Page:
In its home city, Dallas Street Choir has weekly rehearsals attended by eighty to 100 people at the Stewpot, a safe haven for the homeless. The choir has welcomed nearly 2,000 individual singers since its founding. Von Stade accepted an out-of-the-blue invitation to sing Street Requiem with them while she was in Dallas. She regularly stops by rehearsals when she’s in town and has performed with the choir several times, including at Carnegie. 

Von Stade wasn’t the only big-name performer at the East Coast concerts. Singer Harolyn Blackwell and composers Jake Heggie and Stephen Schwartz also joined the choirs onstage. Like von Stade, Schwartz was contacted out of the blue by Palant, who explained that they used Schwartz’s song “Beautiful City,” from Godspell, as a sort of theme. He found the choir’s concept “so touching and such a great way to help people.”

“It’s very rare that you get to have an experience where you really see how your work can have a positive impact on people,” Schwartz says. “Usually one is judged by reviews and box offices. Those things are not as fulfilling as an event like this was.”

Meanwhile, the magic of the Dallas Street Choir seems to be spreading. Street choirs have sprung up around the world, and Palant has personally helped start them in several cities across the U.S. On the Dallas Street Choir website, he provides detailed instructions on how to start your own. He says it’s an easy model to copy.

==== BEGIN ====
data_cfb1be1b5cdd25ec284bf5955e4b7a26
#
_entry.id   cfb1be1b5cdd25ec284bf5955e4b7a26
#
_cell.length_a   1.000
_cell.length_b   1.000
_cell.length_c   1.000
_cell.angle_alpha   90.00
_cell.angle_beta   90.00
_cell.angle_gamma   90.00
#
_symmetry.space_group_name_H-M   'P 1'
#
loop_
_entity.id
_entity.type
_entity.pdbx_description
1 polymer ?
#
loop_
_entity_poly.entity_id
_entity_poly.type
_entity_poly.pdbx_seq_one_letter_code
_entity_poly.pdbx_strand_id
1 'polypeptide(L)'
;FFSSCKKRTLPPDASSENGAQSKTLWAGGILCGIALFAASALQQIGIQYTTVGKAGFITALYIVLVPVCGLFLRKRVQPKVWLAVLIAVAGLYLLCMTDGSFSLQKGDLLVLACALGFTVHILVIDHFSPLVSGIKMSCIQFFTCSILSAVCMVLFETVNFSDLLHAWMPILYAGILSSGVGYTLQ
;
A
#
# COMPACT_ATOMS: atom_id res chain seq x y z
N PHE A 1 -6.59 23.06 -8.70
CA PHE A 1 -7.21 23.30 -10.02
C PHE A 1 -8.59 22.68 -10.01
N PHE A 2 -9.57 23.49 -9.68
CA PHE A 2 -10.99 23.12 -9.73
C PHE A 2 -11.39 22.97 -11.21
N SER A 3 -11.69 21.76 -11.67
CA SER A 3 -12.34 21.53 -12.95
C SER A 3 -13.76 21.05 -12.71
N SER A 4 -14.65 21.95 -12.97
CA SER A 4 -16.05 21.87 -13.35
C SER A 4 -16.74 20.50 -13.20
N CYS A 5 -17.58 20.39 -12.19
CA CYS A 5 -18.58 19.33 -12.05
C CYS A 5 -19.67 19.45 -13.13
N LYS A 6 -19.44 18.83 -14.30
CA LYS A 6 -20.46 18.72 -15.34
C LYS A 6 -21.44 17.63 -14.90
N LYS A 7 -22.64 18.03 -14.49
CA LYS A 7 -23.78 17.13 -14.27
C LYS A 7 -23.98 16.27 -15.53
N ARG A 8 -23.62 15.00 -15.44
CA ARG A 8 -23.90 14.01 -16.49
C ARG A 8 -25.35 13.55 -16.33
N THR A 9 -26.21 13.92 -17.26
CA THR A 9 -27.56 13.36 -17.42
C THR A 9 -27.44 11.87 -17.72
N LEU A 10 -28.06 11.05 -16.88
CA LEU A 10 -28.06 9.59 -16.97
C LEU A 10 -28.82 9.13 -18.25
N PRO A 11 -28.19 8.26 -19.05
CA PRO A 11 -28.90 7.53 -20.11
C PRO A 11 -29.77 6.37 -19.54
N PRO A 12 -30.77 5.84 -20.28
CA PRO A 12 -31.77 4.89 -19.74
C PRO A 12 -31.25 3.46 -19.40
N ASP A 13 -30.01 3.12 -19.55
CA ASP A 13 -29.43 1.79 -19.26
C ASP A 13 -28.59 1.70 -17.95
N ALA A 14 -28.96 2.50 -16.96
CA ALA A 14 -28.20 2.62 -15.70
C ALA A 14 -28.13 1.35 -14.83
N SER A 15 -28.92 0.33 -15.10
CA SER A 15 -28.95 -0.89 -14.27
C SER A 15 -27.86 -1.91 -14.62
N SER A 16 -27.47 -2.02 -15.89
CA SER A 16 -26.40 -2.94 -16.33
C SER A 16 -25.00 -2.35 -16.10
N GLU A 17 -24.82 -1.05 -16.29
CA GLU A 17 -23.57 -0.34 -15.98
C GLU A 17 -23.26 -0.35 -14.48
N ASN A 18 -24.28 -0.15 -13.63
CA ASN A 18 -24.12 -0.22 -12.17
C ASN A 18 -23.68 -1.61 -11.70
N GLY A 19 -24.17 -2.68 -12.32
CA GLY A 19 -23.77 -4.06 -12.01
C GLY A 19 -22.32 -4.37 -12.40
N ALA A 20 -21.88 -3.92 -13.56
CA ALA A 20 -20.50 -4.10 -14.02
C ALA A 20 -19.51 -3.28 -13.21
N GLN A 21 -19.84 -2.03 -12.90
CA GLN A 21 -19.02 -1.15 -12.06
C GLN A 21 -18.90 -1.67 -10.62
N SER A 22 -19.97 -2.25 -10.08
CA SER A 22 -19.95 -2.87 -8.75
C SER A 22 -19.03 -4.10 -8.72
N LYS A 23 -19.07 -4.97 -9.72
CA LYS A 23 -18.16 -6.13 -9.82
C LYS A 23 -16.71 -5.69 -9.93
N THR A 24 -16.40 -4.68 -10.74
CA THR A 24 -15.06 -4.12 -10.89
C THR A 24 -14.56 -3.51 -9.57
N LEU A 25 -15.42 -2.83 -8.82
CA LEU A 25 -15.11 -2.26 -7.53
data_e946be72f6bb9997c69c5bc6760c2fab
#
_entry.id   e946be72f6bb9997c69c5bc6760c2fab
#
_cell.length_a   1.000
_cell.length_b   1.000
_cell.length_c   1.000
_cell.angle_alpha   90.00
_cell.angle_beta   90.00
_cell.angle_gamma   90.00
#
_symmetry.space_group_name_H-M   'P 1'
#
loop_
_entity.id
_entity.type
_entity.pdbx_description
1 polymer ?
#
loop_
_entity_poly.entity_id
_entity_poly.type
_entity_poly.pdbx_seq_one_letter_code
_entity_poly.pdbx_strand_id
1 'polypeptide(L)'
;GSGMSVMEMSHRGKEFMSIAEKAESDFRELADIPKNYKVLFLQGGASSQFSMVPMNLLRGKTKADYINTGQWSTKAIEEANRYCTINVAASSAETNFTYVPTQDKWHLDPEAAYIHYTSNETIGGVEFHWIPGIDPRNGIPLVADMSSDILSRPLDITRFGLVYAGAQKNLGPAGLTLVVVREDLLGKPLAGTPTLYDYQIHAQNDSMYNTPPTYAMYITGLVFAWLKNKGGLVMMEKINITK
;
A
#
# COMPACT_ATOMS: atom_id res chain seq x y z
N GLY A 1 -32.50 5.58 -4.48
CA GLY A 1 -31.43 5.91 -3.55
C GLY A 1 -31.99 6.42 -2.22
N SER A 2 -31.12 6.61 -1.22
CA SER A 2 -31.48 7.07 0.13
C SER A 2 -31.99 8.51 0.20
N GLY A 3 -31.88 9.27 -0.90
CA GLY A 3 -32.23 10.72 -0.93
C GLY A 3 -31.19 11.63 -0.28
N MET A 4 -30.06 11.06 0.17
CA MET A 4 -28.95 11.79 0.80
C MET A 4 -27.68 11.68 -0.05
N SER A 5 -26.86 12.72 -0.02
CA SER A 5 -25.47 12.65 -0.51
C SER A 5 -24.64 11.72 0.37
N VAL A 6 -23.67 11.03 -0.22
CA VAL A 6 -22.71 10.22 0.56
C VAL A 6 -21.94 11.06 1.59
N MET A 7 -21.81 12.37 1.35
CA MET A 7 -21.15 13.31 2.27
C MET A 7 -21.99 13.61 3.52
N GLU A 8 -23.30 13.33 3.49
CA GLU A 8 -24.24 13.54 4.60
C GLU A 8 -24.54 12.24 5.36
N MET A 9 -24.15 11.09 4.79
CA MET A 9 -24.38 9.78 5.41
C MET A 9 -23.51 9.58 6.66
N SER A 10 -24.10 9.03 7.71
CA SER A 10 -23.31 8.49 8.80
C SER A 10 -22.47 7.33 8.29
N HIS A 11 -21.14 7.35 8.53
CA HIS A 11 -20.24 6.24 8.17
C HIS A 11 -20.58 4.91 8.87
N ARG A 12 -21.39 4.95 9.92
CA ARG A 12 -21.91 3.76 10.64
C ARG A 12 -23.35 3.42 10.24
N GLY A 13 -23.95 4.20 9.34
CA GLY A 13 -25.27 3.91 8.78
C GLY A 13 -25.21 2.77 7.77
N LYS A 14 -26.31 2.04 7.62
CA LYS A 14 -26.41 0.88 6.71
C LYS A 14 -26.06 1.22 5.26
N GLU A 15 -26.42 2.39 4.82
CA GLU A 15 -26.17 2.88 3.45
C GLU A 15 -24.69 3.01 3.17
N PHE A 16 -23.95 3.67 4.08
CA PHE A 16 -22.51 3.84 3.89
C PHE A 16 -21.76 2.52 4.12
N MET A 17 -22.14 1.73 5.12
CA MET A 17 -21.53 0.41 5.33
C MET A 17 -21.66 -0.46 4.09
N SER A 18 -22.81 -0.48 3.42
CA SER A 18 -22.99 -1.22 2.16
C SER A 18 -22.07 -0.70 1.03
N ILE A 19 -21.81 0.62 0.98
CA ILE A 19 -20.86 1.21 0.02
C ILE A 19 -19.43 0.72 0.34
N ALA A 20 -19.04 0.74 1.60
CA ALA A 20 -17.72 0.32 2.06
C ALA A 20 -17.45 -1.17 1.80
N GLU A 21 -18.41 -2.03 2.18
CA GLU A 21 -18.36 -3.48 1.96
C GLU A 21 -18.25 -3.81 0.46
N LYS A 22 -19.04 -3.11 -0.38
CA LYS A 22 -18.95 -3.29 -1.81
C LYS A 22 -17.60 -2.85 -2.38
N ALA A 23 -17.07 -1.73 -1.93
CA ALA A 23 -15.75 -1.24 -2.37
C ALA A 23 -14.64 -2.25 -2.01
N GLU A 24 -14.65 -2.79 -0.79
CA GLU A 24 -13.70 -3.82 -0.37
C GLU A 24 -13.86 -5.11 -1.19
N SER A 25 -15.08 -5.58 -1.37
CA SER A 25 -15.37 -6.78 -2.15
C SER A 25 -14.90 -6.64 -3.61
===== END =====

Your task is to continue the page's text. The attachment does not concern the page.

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The choir in Carnegie Hall
© Saltbox: A Creative Image Company
 

Ron Bolles, founder of the San Diego Street Choir, sponsored by First Presbyterian Church of San Diego, Ladle Fellowship and La Jolla Presbyterian Church, jokes that when he found Palant’s list of instructions, he thought it was a thesis. Palant’s notes taught Bolles important lessons such as how to motivate people to come to rehearsals, what makes an appropriate song choice, and that teaching should be done by rote, not with music. 

Some might debate the benefit of using resources to bring music to people experiencing homelessness—rather than offering housing, a job, food, and so on. Palant is aware of this criticism.

“We make no claim to find our singers a job or housing. But what we do is give our singers something to look forward to in their day,” Palant says. “We nourish the mind, body and spirit of those who really aren’t finding nourishment elsewhere. I think society puts such an emphasis on housing and jobs, but we don’t put the emphasis on the person first. I think the Dallas Street Choir does just that. We put the emphasis on the heart of the person, the soul.”

Von Stade adds that it gives members dignity, which is often denied to the homeless. “Music heals the soul, and it heals the soul of everyone,” she says. “People ought to have that in their lives.” spacer 

Alexandra Svokos is the senior news editor of Elite Daily.